Performance of the Cooler Master Storm Alcor is something i would love to talk about in this particular test. When i got my sample, i was initially convinced that there was no way it would even come close to the levels of performance that it’s sibling, the Mizar, was capable of. I was right, as always, and initial performance was lackluster. The clicks were smudgy, the mouse refused to track on anything other than a black surface, and the DPI values could not be customized due to the lack of proper software. THEN, i found the updated firmware, and everything thereafter was happy hours. It appears that the devs at Cooler Master had actually listened to the community backlash targeted at the pointer latency, and the resulting firmware also reduced button response time AND tracking latency (+1 Hell Yeah!). With the re-tuned mouse at my disposal, it was time to hit the deck for some serious button-mashing. And the results were better than i’d expected, with the mouse also racking a “Perfect control speed” of 3.8m/s on Enotus Mouse Test. The Avago 3090 might be “outdated” by modern standards, but the firmware updates did get the job done, and I soon found myself spending more time with it than on all the other mice combined. Also, the mouse feels so much lighter than it is despite weighing almost the same as the Gladius, and the way the matte texture blends in with near-perfect weight distribution really hits the right notes. The only factor keeping it from rising up a couple of brackets is the lack of a dedicated client to customize the mouse even more. Other than that, solid 7.5/10 from me and an overall Sensei~Rival>Gladius~Alcor so far.
I said this before and i’ll say it again, Dragon War were the least reliable option for me; for obvious reasons, i’d stayed away from them. In the FPS test, the Turbo button on the Thor screwed up the mouse’s tracking, and the MOBA test seemed no different. I doubted its use altogether, so i ignored it this time. Instead, i relied on real-world usage over a period of 3 days. Let me make it clear, Dragon War make some damn good mice for standard, daily usage. Sure,they’re clunky and clumsy, and whatnot. But they’re good enough for the extra pitch, and that gives them a good score. Granted, the others listed above are leagues superior, but you can’t get a better bargain at the price Dragon War is targeting. The primary selling point of the Dragon War Thor would be that it comes with a bundled mouse-pad, which is plain “decent”, and the average Indian consumer would see that as being a better deal than buying into the premium segment and coping with inferior quality mats. I’ll stand by my claim of how Dragon War is, at best, an initiation tool into the upper echleons of the gaming scene, and should, as such, be treated with a little less seriousness than needed.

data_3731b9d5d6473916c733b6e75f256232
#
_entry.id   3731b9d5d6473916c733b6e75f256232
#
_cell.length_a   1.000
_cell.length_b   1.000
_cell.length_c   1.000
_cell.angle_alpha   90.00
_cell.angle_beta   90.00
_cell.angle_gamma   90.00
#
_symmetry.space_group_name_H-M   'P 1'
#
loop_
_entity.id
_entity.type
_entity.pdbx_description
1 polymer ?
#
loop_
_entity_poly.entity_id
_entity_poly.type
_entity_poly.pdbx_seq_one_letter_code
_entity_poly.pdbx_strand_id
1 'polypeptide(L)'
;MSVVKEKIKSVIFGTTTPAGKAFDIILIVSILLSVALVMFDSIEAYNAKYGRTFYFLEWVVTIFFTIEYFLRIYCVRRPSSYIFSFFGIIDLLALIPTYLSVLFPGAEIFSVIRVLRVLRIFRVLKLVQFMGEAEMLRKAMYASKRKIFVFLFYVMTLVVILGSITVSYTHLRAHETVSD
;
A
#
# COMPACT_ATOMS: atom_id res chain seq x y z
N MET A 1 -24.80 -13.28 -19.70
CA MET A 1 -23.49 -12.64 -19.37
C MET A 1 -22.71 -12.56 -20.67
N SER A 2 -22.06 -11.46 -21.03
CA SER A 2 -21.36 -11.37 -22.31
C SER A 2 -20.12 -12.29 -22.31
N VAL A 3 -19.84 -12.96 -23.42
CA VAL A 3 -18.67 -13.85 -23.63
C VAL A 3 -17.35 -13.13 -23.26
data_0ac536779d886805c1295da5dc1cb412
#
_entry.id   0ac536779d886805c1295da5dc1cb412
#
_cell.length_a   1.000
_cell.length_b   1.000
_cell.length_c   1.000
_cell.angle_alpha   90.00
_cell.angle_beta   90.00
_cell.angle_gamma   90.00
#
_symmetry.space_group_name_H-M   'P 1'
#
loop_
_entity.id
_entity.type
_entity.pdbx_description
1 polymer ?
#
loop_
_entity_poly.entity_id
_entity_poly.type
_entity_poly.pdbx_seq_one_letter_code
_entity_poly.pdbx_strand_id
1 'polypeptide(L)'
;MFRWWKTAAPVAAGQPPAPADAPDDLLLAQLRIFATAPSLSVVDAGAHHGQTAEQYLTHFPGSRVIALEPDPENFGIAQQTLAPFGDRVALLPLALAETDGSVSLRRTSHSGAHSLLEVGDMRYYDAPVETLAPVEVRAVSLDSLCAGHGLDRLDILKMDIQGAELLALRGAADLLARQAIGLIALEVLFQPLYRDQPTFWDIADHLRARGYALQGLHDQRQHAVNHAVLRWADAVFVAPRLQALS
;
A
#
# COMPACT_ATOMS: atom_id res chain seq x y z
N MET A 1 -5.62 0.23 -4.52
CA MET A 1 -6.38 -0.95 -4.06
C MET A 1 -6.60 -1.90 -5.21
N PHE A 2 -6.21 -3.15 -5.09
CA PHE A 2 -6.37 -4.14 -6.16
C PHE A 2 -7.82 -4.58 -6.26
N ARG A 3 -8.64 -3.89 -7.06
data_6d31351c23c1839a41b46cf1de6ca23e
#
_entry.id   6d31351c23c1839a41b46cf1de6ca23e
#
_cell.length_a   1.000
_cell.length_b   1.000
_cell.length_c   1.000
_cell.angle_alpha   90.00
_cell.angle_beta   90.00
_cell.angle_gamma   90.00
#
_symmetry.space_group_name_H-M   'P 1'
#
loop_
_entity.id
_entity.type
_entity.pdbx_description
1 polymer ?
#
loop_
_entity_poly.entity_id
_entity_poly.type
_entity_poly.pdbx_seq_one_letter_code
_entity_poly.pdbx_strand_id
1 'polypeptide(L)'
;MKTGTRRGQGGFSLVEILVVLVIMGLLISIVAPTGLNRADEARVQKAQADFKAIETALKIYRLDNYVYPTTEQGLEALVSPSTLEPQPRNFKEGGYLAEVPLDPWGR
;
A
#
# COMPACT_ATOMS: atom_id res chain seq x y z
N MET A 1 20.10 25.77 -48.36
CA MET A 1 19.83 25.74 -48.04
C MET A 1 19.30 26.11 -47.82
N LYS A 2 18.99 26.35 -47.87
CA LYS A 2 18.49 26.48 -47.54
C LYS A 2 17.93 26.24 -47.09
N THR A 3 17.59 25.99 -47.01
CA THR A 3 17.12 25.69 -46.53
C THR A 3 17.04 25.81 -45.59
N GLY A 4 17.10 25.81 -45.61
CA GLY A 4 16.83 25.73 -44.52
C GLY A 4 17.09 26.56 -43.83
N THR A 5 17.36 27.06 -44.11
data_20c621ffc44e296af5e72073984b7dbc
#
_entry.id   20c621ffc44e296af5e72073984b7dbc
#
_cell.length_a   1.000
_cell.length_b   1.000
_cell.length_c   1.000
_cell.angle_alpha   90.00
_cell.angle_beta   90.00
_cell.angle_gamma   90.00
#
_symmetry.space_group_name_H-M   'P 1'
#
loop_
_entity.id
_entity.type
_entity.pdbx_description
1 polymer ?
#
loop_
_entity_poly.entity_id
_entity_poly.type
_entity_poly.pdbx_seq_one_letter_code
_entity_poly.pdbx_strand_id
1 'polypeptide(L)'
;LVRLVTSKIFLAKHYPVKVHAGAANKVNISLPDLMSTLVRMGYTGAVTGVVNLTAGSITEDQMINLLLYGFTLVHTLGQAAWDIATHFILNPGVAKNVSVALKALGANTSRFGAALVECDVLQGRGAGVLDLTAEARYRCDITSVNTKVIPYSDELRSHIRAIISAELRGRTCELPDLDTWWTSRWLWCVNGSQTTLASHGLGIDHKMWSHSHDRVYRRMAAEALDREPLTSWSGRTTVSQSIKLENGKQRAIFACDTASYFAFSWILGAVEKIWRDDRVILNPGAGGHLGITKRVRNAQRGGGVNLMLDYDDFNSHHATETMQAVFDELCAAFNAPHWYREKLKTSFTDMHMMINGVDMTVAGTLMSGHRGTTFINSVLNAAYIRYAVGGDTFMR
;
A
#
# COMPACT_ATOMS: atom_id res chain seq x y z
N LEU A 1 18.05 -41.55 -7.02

Final Score : Steelseries Sensei ~ Steelseries Rival > Asus ROG Gladius ~ Cooler Master Storm Alcor > Dragon War Thor
I’d promised in my earlier entry that i’d provide a peek into a peculiar little title that i’d claimed is the most under-rated in the last couple of years, but certain issues with my test bench have prevented me from doing so for the time being. So, join me next as i bring you the penultimate entry into the Gladius Diaries, and i finally get to put all 5 mice through their paces in what is my personal favorite game on Steam, Path of Exile. Until then, this is Elliot, signing out.